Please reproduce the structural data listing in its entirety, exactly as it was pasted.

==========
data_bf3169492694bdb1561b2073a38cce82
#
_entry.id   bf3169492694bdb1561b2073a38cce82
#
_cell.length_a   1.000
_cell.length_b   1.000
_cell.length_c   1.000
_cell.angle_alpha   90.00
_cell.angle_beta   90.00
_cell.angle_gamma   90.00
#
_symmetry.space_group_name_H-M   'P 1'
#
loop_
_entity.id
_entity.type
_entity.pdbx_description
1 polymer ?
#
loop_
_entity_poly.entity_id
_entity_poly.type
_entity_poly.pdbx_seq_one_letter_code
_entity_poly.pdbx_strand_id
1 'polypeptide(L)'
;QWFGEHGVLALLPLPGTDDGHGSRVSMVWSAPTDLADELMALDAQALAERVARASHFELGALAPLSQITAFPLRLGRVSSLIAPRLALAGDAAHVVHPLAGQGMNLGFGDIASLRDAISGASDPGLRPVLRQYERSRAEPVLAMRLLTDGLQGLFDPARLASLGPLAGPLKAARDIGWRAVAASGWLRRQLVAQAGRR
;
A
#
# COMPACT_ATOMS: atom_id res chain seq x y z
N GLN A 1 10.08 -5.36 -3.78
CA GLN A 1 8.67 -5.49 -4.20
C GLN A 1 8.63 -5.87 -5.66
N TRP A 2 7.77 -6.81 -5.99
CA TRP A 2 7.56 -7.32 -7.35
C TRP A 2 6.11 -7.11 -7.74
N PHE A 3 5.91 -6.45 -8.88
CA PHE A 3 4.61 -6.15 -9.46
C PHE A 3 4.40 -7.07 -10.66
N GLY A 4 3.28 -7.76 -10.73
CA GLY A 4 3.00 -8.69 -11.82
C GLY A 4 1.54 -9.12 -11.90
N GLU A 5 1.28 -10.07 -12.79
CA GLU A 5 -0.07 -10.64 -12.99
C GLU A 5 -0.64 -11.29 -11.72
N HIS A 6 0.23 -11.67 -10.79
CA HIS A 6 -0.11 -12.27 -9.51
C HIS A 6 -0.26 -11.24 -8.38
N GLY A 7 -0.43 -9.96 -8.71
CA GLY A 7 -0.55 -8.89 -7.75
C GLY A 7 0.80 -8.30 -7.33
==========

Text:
data_bf3169492694bdb1561b2073a38cce82
#
_entry.id   bf3169492694bdb1561b2073a38cce82
#
_cell.length_a   1.000
_cell.length_b   1.000
_cell.length_c   1.000
_cell.angle_alpha   90.00
_cell.angle_beta   90.00
_cell.angle_gamma   90.00
#
_symmetry.space_group_name_H-M   'P 1'
#
loop_
_entity.id
_entity.type
_entity.pdbx_description
1 polymer ?
#
loop_
_entity_poly.entity_id
_entity_poly.type
_entity_poly.pdbx_seq_one_letter_code
_entity_poly.pdbx_strand_id
1 'polypeptide(L)'
;QWFGEHGVLALLPLPGTDDGHGSRVSMVWSAPTDLADELMALDAQALAERVARASHFELGALAPLSQITAFPLRLGRVSSLIAPRLALAGDAAHVVHPLAGQGMNLGFGDIASLRDAISGASDPGLRPVLRQYERSRAEPVLAMRLLTDGLQGLFDPARLASLGPLAGPLKAARDIGWRAVAASGWLRRQLVAQAGRR
;
A
#
# COMPACT_ATOMS: atom_id res chain seq x y z
N GLN A 1 10.08 -5.36 -3.78
CA GLN A 1 8.67 -5.49 -4.20
C GLN A 1 8.63 -5.87 -5.66
N TRP A 2 7.77 -6.81 -5.99
CA TRP A 2 7.56 -7.32 -7.35
C TRP A 2 6.11 -7.11 -7.74
N PHE A 3 5.91 -6.45 -8.88
CA PHE A 3 4.61 -6.15 -9.46
C PHE A 3 4.40 -7.07 -10.66
N GLY A 4 3.28 -7.76 -10.73
CA GLY A 4 3.00 -8.69 -11.82
C GLY A 4 1.54 -9.12 -11.90
N GLU A 5 1.28 -10.07 -12.79
CA GLU A 5 -0.07 -10.64 -12.99
C GLU A 5 -0.64 -11.29 -11.72
N HIS A 6 0.23 -11.67 -10.79
CA HIS A 6 -0.11 -12.27 -9.51
C HIS A 6 -0.26 -11.24 -8.38
N GLY A 7 -0.43 -9.96 -8.71
CA GLY A 7 -0.55 -8.89 -7.75
C GLY A 7 0.80 -8.30 -7.33